The internal structure of PMETAC brush/gold nanoparticle composites: a neutron and X-ray reflectivity study†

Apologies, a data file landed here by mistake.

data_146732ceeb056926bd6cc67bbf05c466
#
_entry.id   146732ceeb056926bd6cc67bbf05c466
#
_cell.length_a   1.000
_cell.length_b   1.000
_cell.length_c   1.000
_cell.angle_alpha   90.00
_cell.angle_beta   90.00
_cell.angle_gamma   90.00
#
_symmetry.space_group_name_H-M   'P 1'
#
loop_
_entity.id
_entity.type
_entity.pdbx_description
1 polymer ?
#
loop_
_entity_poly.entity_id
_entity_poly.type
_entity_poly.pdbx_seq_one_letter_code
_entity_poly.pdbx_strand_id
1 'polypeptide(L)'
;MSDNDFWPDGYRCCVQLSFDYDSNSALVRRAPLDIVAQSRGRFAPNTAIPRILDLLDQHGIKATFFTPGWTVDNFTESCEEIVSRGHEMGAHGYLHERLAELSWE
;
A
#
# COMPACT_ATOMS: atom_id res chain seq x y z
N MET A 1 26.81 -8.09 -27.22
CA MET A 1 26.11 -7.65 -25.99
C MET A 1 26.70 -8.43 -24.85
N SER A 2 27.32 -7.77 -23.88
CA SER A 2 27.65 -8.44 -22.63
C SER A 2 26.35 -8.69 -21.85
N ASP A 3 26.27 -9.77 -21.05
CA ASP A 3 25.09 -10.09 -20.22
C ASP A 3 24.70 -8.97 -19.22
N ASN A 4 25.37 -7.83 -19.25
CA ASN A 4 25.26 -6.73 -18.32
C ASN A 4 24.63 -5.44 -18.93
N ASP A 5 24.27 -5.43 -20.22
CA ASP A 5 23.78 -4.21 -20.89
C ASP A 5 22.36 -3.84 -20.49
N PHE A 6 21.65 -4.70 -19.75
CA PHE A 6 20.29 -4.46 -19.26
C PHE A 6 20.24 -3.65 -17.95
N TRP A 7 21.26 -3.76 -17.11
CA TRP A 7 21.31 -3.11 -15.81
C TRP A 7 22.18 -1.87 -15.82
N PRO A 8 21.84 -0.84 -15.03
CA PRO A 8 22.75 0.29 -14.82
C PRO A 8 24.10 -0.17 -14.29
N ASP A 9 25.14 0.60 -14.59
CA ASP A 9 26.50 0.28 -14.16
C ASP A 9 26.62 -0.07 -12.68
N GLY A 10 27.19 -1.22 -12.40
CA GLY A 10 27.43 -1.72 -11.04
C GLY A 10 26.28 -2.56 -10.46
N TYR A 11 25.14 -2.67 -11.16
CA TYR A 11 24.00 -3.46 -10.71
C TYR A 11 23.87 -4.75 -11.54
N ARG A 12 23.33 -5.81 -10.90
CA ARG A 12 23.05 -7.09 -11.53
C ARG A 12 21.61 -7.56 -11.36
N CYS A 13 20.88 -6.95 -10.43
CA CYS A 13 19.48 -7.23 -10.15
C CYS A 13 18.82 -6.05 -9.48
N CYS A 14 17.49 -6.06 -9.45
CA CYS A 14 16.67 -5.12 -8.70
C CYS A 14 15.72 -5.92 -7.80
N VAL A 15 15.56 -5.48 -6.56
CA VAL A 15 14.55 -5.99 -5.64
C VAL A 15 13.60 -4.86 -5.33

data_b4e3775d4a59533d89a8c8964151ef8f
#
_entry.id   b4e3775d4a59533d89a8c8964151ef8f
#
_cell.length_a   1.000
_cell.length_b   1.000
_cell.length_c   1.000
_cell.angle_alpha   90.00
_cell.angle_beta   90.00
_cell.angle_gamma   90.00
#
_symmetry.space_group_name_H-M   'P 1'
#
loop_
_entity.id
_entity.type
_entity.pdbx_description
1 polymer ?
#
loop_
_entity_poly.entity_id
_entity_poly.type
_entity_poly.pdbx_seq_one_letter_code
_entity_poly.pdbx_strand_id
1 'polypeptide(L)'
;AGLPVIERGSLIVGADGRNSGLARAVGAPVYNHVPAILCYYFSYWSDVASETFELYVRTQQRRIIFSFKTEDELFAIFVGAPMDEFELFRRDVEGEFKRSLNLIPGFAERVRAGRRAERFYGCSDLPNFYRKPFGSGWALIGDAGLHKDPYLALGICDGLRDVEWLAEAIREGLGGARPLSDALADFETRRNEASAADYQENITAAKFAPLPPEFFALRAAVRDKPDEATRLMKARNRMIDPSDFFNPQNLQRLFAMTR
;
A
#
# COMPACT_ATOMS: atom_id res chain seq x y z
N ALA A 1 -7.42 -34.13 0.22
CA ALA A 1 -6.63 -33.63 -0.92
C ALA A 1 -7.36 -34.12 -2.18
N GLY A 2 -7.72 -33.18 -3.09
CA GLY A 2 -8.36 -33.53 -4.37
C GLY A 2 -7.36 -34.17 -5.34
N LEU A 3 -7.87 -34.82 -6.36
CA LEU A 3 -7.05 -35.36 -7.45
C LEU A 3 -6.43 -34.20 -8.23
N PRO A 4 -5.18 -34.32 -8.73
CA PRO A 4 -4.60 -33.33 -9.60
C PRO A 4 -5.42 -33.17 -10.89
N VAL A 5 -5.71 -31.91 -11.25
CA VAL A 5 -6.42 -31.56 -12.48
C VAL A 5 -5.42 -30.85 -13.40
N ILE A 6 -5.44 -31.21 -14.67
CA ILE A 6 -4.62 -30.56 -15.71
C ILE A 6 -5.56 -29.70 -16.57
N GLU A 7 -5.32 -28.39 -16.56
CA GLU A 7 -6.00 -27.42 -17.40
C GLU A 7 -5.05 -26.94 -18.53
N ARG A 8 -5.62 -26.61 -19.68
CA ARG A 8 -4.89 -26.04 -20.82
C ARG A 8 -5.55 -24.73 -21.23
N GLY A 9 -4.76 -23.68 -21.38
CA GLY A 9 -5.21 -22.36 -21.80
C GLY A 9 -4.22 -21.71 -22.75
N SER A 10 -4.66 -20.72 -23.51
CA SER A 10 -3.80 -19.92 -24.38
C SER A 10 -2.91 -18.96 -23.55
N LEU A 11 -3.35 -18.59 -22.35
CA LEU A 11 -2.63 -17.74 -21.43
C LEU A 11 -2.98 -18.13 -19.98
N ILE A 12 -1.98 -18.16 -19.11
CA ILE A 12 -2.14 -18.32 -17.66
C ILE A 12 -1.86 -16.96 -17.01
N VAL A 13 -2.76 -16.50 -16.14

This work addresses the pH-triggered distribution and relocation of charge-stabilized gold nanoparticles (AuNPs) incorporated into strong polyelectrolyte brushes. Brush/particle composite materials were investigated under aqueous conditions and at different humidities using neutron and X-ray reflectivity, respectively. X-ray reflectivity measurements complement neutron reflectivity measurements and reveal results that could not be observed by neutron reflectivity measurements. Both methods allow scanning the particle density profile, but due to different contrasts, they are sensitive to different regions within the brush. More specifically, 3-mercaptopropionic acid (MPA)-coated AuNPs were incorporated into poly-[2-(methacryloyloxy)ethyl]trimethylammonium chloride (PMETAC) polyelectrolyte brushes at different pH values. The pH value triggers a change in the AuNP surface charge caused by the pH-sensitivity of the MPA ligands, while the charge of the PMETAC brush is not affected by pH variations. The particle number density as well as the particle distribution depend strongly on the pH value of the incubation medium: a rather non-homogeneous assembly (2D assembly) is found when the PMETAC brush is incubated in AuNP suspension at pH 4, while a more homogeneous assembly (3D assembly) is found when the PMETAC brush is incubated in AuNP suspension at pH 8. The main factor dominating the formation of 2D or 3D assembly is assigned to the particle–particle interaction and not to the particle–polymer interaction. No significant relocation of AuNPs within the brush can be found by changing the environmental conditions. The control of particle amount and distribution within the polymer brush has a strong impact on the optical properties of those composite materials, which is crucial for the fabrication of colorimetric sensors.